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Being Numerous

Five years is a long time to be running a blog these days.  Blogs are, let's face it, yesterday's news - long ago replaced by briefer and more rapid forms of intercommunication - tweets and texts.  Blogs are clunky, with long tails - and arduous to update and stock full of worthwhile material.  If an army travels on its stomach, so too does a blog - feed it or it fails.  Why did Eyewear keep slogging away?  Well, it didn't mean to - but grew like Topsy.  When I started Eyewear I was a different person.  It was 2005.  I was not yet 40 (39), my father was still alive, as was my grandfather, uncle Jack, and mentor Robert Allen.  London hadn't been attacked on the underground, nor even been awarded the 2012 Olympics.  I had an MA but was just starting my doctoral research (still being completed).  My best poetry books, Winter Tennis, Seaway, and Mainstream Love Hotel, were unpublished.  I hadn't yet gone to Japan.  Or Oman.  My nephew Alex was unborn.  I had just moved flats.  And many disappointments and losses lay ahead, as well as a few moments of joy and contentment.  I have tried to fuse very disparate elements in this blog - personal statements on death, fear, hope and frustration (but not too many), with political observations, and often silly or just frivolous appreciations of light entertainment (TV, pop music, movies), alongside more rigorous readings or comments on significant literary works; and I have also opened the blog to other voices - many featured guest poets, and reviewers.  This has led to consternation in some circles: is Eyewear a magazine, a diary, or what?  Does it speak with one voice, or do the police in another?  Both, and more, and less.  Blogs are a new form.  The best of them are archived, as this is, by The British Library.  I believe they will eventually wither away in popularity and ubiquity, to be replaced by very different ways of sharing ideas and thoughts everywhere immediately.  Their power though is remarkable.  Instanter, as Olson argued us to be, has become everyday. Will this blog slog on much longer?  Maybe a little while longer, but not, I think, another 5 years.  Maybe until 2012 - that'd be a nice place to end, just after the Olympic ceremonies.  2015 is what the new flashforward saw.  It's the coalition's proposed election date.  I may have moved on by then - but someone, somewhere, will always be wearing glasses.  Looking differently.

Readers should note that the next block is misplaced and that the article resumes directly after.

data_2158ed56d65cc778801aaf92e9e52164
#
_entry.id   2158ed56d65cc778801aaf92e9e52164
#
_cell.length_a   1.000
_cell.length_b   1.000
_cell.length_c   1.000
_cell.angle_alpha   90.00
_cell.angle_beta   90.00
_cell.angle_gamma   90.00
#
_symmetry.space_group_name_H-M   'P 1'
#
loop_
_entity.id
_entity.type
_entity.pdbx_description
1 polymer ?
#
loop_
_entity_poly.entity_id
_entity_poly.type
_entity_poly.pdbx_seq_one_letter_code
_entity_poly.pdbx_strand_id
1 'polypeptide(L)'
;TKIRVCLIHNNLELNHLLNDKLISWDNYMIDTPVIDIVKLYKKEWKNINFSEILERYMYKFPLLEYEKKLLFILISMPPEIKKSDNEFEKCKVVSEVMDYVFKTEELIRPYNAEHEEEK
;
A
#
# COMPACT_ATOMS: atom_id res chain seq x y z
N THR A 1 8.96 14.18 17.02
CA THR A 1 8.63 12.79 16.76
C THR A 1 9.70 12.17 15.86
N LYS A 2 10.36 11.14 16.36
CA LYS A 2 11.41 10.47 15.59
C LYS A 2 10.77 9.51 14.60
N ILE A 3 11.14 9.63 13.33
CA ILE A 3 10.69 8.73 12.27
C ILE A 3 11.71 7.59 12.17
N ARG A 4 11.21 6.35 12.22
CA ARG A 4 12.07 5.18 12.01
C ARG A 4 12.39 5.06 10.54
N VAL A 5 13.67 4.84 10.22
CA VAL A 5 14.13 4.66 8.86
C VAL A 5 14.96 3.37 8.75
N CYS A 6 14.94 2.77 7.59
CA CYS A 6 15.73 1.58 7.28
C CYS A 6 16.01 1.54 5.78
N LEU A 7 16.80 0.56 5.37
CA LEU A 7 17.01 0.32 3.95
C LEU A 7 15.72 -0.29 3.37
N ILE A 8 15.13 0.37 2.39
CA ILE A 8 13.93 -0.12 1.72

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Wheeler Light for 'Life Jacket'.

The runner-up is: Daniel Duffy - 'President Returns To New York For Brief First Visit'

Wheeler Light currently lives in Boulder, Colorado.

Life Jacket

summer camp shirtsI couldn’t fit in then
are half my size nowI wanted to wear
smaller and smallerarticles of clothing
I shrunk to the sizethat disappeared

of an afterthoughtin a sinking ship body
too buoyant to sinktoo waterlogged for land
I becamea dot of sand


With the death of the poetic genius John Ashbery, whose poems, translations, and criticism made him, to my mind, the most influential American poet since TS Eliot, 21st century poetry is moving into less certain territory.

Over the past few years, we have lost most of the truly great of our era: Edwin Morgan, Gunn, Hill, Heaney and Walcott, to name just five.  There are many more, of course. This is news too sad and deep to fathom this week.  I will write more perhaps later. 

I had a letter from Ashbery on my wall, and it inspired me daily.  He gave me advice for my PhD. He said kind things about a poetry book of mine.

He was a force for good serious play in poetry, and his appeal great. So many people I know and admire are at a loss this week because of his death. It is no consolation at present to think of the many thousands of living poets, just right now. But impressively, and even oddly, poetry itself seems to keep flowing.